The Pros and Cons of Hiring Students in Construction
One of the biggest issues in residential construction is the lack of people available to work. With a lack of carpenters, framers, plumbers, etc., builders in the Okanagan are struggling to take on more clients and homes in fear of not having enough staff to complete the job within a reasonable time frame.
On the bright side, it has never been a better time for students considering a career in trades. Federal and Provincial Governments are trying to increase the number of people choosing a career in the trades. Grants and financial aid have been given to students entering trade school and businesses employing students to increase people’s interest in the industry. The desired result is an increase in students considering the trades as a first or second career path.
As we get ready for an influx of local trades talent in the years ahead, companies scaling up their business should consider hiring students straight from trades school. However, it isn’t always that simple. These are always tradeoffs that need to be considered.
With that said, here are some Pros and Cons of Hiring Students in Construction:
Pro #1: Students are Easy to Train
A majority of CHBA-CO members have said that they enjoy hiring students because they tend to learn things quicker. Students typically enter trades school with a drive that motivates them to finish jobs faster to make good impressions and get ahead of their class.
Builders in the Okanagan have also enjoyed hiring students because they have no experience with other contractors. More specifically, because they have not been on a job site before, most likely they have not developed any bad habits regarding equipment safety or work ethic.
Kim Larson, the Director of All Elements Design. Manage. Build. And CHBA-CO member mentioned that sometimes, the less experienced the better. “When working on high performance and net-zero homes, we want to ensure they are being taught the right way. We can avoid running into problems if we teach them from the start”.
Pro #2: Students are Cost-Effective
As most students have zero to very little experience in the trades, it is fair to offer them lower wages compared to experienced tradespeople. Moreover, there are many different grants and programs that can help cover student wages or get students additional training at a lower cost. These are a few available in British Columbia, Canada:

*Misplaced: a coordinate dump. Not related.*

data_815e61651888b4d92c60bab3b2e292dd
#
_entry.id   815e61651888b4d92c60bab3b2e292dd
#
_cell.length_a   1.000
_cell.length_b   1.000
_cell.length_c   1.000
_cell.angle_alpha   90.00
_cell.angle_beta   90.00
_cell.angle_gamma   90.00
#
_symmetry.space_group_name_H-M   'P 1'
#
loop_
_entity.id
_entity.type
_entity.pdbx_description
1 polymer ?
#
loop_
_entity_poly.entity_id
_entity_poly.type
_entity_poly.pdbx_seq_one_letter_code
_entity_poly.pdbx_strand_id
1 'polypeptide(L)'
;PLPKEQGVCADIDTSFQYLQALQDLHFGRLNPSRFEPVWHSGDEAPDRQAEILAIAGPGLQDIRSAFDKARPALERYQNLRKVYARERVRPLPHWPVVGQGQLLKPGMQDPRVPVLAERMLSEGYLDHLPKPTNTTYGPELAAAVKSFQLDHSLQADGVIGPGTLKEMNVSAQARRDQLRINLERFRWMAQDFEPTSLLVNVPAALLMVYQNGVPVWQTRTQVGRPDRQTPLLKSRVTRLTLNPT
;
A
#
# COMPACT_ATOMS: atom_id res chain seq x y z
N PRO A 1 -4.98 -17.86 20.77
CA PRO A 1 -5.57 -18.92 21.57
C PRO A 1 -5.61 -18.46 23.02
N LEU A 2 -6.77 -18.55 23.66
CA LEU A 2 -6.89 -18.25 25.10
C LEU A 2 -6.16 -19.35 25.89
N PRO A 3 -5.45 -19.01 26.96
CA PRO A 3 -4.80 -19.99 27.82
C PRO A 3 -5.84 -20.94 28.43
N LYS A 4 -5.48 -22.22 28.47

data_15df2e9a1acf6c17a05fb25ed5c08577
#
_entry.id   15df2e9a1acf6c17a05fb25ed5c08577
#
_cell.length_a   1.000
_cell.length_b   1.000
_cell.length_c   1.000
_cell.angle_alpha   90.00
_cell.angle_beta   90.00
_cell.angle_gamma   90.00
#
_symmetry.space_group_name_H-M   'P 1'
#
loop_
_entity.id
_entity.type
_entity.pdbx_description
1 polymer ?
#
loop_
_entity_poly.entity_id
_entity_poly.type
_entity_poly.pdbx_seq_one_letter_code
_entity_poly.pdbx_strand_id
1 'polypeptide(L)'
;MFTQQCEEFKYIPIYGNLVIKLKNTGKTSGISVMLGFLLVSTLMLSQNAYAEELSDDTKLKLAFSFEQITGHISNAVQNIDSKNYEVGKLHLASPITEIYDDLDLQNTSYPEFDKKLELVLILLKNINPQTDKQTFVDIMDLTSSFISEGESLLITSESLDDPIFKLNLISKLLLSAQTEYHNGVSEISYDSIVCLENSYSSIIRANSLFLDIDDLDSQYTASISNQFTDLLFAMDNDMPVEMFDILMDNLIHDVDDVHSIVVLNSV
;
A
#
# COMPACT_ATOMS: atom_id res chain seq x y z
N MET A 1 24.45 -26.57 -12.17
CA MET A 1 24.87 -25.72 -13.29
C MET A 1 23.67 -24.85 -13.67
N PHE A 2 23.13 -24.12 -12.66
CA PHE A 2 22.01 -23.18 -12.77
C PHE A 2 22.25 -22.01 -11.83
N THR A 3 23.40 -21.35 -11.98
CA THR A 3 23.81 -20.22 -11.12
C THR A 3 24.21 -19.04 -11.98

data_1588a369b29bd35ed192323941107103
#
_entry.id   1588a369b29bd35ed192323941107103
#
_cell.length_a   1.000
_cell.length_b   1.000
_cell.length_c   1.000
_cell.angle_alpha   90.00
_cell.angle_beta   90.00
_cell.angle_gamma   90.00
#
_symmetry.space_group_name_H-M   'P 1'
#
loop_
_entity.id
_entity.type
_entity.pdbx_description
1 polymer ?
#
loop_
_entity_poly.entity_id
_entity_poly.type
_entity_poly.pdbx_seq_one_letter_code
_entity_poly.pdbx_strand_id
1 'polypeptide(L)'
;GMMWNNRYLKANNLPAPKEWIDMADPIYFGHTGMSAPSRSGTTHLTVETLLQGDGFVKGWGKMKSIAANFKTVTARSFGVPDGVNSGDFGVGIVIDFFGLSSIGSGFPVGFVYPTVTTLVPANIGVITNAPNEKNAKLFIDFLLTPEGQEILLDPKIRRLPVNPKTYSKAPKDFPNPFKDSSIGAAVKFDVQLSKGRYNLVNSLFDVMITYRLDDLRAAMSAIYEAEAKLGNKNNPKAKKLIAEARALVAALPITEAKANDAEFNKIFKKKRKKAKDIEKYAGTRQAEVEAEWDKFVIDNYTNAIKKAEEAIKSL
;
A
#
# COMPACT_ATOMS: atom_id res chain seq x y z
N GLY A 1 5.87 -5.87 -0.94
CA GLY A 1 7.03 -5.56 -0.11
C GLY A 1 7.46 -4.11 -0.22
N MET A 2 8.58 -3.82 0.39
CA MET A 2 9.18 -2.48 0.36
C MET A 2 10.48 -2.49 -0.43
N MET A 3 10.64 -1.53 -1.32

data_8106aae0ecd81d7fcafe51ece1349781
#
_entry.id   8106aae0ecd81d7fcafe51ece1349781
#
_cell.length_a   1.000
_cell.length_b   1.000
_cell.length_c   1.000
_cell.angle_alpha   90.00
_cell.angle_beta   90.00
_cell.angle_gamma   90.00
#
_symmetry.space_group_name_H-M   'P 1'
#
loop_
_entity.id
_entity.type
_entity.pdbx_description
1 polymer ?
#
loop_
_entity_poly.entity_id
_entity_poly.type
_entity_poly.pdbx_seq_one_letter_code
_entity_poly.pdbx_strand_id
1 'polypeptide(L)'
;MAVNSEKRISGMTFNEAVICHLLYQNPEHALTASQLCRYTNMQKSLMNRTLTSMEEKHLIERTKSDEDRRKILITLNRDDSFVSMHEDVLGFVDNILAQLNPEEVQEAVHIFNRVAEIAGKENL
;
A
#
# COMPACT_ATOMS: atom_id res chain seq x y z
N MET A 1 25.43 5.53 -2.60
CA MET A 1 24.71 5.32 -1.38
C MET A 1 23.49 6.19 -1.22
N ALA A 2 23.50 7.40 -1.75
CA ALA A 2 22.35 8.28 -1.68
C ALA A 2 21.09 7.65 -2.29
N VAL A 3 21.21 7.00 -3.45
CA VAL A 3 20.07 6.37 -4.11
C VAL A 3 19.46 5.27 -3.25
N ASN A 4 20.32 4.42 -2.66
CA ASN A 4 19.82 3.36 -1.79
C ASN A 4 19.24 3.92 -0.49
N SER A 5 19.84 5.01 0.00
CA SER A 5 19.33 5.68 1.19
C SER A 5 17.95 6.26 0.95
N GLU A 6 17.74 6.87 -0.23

Tip: Grant and funding application dates open and close on different dates. To stay on top of deadlines, add them to your calendar or set up reminders so you don’t forget!
Pro #3: Fresh Eyes
Although students have limited experience in the industry, they’re entering the workforce with a new perspective. Thus, students may be able to notice and question things you had never thought of.
Also, depending on the student’s course curriculum, they could be educated on new technologies and techniques. For example, although students are not being taught BC Step Code, the upcoming graduating classes know of the importance of airtightness in new homes, or home orientation to ensure maximum energy efficiency. In other words, students can help you stay up to date with best practices!
Pro #4: Lower Employee Turnover
If students had a good experience working part-time or casually with a builder or contractor while they were in school, the odds of them asking for a permanent position once they graduate are very high! Students will most likely ask to return to the company if they enjoyed the job, their co-workers or crew, and if they felt they were being well paid. In the long run, this can make your life easier if you don’t have to screen applicants because they’ve already worked with you!